Albert B. Wimsett, originator of the Wimsett system of industrial and financial organization, is at the head of the Gates-Wilshire Automobile Laundry, which will be in operation about April 15, and which plant will have a capacity of 225 cars every 24 hours. . . .

The Gates system was introduced two years ago with great success in St. Louis, where the experimental station is located. The first plant has just began operation in Springfield, Ill., and the second is now being established in Los Angeles. The third plant will be opened in Hollywood about April 20 and will have a capacity of 300 cars every 24 hours.

Mr. Wimsett controls the installation of the Gates system automobile laundries in seven western states, and he is confident that the systematic washing, polishing and cleaning of automobiles will spread with great rapidity.

Los Angeles Evening Express, March 22, 1923, page 8.



Los Angeles Times, July 12, 1923, page 7.



Albert B. Wimsett, who at one time served as the national director of the Loyal Order of Moose, was also the founder the the “Wimsett System” of banking, which made possible the creation of community-based savings and loan institutions. In Los Angeles, however, the Gates system of car washing was frequently referred to as the “Wimsett System,” based on Wimsett’s local financial backing.

Los Angeles Times, July 12, 1923, page 7.


Gates et al. did not settle for simply building their own auto laundries, they were also in the business of selling equipment to small-time, individual operators, like service station owners with a wash rack.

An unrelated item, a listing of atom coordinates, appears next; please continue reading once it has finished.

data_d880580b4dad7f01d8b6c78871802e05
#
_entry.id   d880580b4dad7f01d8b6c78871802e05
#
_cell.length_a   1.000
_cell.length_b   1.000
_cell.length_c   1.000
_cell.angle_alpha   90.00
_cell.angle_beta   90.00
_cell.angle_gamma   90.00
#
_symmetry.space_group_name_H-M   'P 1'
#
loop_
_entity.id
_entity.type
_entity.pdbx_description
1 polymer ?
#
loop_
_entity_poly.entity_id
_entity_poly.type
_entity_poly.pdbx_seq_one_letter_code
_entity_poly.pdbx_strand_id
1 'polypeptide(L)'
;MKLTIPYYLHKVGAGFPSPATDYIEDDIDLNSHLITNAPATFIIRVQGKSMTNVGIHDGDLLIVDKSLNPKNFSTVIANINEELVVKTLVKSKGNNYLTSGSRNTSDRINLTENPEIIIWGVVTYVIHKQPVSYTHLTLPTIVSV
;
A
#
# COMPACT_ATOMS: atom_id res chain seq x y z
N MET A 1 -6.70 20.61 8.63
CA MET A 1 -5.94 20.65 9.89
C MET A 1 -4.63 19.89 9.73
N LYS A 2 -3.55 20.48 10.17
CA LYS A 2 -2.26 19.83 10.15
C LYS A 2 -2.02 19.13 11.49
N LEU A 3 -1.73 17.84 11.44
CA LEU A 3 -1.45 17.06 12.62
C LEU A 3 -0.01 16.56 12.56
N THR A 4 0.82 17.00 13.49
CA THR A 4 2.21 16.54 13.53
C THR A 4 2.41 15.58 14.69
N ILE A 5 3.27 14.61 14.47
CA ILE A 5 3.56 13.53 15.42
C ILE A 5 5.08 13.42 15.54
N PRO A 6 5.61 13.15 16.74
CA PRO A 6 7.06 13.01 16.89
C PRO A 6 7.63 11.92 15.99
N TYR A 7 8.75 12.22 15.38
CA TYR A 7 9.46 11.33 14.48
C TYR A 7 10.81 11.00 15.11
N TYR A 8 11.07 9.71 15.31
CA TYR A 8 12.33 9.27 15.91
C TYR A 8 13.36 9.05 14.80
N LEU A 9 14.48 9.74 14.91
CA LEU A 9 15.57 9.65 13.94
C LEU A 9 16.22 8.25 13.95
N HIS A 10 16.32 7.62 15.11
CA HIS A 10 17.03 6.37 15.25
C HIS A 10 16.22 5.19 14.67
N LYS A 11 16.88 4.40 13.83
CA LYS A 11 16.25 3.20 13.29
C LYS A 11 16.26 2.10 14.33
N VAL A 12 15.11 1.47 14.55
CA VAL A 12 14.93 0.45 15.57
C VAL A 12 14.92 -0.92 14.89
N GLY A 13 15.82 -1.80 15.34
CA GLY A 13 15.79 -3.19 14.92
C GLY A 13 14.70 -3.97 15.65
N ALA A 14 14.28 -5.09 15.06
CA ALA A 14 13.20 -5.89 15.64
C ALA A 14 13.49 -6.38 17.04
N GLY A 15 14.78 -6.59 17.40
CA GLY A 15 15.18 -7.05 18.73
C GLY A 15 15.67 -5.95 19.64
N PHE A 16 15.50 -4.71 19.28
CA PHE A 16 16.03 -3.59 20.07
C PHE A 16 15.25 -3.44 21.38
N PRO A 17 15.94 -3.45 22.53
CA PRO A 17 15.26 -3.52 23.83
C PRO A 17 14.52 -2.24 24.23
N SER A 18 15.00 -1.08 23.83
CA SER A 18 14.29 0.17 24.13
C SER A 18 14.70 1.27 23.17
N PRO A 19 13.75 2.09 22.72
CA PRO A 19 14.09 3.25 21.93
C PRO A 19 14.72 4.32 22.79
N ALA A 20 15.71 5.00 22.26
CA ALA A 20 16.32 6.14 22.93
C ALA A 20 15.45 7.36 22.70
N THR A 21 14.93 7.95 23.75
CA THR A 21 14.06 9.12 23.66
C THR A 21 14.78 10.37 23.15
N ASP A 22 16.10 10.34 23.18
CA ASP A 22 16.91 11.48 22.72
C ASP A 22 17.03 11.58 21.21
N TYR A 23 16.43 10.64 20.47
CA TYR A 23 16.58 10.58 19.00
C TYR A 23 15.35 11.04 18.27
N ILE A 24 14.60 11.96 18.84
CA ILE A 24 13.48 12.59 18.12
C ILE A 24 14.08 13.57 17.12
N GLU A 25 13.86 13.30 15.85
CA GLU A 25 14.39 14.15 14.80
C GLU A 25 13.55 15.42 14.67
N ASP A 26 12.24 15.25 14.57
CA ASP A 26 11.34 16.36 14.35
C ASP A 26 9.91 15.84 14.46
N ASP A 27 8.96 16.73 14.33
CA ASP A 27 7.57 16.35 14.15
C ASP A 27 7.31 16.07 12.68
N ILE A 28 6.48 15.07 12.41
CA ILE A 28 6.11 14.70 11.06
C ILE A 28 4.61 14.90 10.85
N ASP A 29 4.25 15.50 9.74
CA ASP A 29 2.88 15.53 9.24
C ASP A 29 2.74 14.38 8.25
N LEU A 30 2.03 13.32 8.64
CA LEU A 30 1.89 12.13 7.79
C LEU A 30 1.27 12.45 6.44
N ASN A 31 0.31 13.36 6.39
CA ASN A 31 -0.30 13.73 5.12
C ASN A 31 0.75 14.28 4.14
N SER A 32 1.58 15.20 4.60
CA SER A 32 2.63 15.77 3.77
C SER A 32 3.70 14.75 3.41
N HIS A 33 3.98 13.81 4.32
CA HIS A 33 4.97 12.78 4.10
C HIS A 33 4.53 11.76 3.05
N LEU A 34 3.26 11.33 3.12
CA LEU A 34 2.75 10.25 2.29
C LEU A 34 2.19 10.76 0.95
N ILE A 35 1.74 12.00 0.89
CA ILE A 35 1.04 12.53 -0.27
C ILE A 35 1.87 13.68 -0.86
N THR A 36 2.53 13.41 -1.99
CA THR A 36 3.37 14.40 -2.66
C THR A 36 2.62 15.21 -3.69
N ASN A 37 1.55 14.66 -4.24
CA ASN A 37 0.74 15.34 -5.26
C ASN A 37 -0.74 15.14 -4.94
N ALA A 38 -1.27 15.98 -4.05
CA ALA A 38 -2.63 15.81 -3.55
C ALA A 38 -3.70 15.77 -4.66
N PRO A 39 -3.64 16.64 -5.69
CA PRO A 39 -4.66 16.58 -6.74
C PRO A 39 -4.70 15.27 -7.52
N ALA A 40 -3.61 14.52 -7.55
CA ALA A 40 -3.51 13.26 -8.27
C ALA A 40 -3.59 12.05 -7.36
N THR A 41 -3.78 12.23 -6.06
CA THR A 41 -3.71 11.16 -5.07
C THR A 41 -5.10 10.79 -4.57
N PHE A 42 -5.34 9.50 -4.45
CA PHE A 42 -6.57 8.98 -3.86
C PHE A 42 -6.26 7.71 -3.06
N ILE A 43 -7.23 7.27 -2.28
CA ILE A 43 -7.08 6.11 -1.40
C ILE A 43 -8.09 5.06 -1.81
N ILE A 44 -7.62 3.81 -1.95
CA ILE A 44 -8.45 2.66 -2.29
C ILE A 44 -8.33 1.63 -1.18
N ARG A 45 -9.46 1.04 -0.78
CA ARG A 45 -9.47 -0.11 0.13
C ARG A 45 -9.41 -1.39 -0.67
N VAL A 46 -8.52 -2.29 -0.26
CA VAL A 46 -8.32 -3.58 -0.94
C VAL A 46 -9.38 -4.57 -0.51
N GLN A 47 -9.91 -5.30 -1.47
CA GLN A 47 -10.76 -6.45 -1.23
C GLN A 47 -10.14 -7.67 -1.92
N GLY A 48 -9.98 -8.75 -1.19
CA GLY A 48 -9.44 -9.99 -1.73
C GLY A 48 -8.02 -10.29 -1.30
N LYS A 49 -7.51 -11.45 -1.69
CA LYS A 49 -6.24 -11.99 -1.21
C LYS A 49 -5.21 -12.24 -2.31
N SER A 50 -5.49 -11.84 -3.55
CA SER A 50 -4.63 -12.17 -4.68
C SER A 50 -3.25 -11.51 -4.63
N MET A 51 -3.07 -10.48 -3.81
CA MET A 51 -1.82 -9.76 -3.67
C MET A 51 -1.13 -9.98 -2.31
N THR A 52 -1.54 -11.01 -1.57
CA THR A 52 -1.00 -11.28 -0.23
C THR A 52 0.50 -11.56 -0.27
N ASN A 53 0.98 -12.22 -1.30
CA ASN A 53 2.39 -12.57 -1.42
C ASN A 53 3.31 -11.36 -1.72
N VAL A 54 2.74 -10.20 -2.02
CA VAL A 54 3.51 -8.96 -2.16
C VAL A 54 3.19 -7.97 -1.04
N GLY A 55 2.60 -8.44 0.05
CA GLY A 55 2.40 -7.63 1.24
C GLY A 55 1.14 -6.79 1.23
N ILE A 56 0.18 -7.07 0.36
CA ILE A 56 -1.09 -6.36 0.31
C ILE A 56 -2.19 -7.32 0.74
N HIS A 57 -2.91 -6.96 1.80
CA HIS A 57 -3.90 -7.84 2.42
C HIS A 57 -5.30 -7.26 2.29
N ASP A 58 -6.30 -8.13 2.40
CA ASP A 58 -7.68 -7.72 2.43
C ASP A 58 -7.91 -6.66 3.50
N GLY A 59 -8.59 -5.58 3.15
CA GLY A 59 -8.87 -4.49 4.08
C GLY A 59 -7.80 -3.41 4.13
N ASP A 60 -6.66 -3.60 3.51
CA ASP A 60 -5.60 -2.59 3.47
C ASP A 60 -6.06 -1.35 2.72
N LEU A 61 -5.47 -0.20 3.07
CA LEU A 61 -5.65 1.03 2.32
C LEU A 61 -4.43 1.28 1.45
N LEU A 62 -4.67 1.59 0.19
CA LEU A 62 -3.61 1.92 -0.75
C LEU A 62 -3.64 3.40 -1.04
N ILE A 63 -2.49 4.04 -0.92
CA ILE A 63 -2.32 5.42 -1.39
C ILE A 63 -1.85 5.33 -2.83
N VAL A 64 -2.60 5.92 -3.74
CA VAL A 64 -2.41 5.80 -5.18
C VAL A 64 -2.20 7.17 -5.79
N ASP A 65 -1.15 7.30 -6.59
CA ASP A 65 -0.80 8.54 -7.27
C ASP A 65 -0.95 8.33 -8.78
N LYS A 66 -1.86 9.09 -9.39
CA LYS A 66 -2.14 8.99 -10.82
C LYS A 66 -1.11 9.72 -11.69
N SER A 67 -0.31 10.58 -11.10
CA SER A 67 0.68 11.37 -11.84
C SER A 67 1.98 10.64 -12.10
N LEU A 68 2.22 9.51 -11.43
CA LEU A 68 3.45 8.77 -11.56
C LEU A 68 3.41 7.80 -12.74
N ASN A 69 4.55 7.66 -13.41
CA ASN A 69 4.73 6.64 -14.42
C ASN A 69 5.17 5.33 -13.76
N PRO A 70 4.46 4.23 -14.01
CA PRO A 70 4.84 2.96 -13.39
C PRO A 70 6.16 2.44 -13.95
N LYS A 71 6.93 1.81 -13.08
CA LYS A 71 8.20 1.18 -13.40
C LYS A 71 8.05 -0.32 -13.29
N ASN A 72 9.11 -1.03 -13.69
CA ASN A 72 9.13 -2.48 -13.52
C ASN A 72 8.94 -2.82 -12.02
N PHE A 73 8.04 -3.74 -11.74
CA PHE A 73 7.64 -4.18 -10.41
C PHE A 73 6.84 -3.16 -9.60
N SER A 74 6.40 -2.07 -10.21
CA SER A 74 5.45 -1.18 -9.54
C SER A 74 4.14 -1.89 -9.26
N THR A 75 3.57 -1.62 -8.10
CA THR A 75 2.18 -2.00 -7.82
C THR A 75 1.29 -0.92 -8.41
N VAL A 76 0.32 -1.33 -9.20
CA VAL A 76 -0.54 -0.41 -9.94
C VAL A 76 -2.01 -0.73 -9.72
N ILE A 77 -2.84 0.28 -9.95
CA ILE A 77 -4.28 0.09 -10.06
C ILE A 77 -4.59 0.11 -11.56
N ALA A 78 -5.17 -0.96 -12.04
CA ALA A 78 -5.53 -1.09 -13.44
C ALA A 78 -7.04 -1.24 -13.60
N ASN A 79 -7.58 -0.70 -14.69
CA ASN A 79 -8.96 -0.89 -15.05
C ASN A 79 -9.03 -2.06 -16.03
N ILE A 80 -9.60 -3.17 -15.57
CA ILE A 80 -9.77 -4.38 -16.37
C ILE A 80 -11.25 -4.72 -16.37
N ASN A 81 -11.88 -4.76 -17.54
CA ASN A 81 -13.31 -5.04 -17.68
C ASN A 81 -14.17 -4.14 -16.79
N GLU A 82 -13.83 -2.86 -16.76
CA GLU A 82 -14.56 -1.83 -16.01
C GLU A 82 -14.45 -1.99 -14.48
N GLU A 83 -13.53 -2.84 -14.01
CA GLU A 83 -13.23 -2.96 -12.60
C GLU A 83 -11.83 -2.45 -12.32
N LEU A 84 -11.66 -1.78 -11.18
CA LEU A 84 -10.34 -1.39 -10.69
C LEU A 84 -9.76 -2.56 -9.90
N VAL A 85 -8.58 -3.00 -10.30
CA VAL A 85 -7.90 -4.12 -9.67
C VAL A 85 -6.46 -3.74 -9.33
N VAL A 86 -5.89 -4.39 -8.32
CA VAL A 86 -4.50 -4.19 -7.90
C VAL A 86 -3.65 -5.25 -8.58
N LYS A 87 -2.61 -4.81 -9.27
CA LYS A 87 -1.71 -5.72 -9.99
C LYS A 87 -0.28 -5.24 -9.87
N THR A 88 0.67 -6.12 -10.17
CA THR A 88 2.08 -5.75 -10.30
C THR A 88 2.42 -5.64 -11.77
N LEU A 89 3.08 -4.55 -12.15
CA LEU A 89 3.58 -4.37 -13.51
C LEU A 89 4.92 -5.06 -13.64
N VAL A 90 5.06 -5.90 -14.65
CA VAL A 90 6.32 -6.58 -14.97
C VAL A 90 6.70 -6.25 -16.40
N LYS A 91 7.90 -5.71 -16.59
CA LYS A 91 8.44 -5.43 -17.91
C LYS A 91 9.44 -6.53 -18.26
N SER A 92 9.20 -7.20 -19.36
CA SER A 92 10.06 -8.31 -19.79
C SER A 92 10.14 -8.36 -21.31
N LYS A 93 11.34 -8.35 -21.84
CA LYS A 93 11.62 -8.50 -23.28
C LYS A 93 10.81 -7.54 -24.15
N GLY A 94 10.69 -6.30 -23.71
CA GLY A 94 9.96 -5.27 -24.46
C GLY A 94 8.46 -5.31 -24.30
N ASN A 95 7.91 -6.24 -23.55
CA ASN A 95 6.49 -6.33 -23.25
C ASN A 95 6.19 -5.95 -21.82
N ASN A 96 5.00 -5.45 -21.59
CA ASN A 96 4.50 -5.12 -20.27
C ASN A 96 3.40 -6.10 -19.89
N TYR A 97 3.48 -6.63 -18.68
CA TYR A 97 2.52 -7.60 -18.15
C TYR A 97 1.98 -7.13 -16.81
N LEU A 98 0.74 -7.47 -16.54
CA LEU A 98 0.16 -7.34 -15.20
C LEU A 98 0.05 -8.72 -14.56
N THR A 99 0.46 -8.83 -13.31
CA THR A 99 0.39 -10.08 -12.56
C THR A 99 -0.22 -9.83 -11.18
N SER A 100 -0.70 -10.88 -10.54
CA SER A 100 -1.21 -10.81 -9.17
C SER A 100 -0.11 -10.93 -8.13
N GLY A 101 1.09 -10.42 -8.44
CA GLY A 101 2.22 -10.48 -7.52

Howard M. Moore built his new Motor Service Station with one idea in mind - to render the most efficient service possible.

For Wash Rack Equipment of course, he chose


Gates is the only equipment efficiently employing air and water alone. Cleans rapidly without injury to the finest finish.

Los Angeles Evening Citizen News (Hollywood, California), January 29, 1926, page 6.


Presumably, the Badaracco brothers were also selling equipment through one of their various car wash companies back in St. Louis.

The Gates/Badaracco/Wimsett companies were not the only people selling car wash equipment to small operators. At least two companies with extensive experience in the crop-spraying industry adapted their technology to enter the stand-alone car wash market, selling to garage and service station owners. And both of those companies, the Hardie Manufacturing Company and the John Bean Manufacturing Company, would later join forces with pioneering car wash companies in Los Angeles, to provide the sprayers for the first large-scale, “semi-automatic” car wash systems, in which the cars were moved through the car washes by conveyor systems.



Sonoma West Times and News (Sebastopol, California), February 17, 1917, page 8.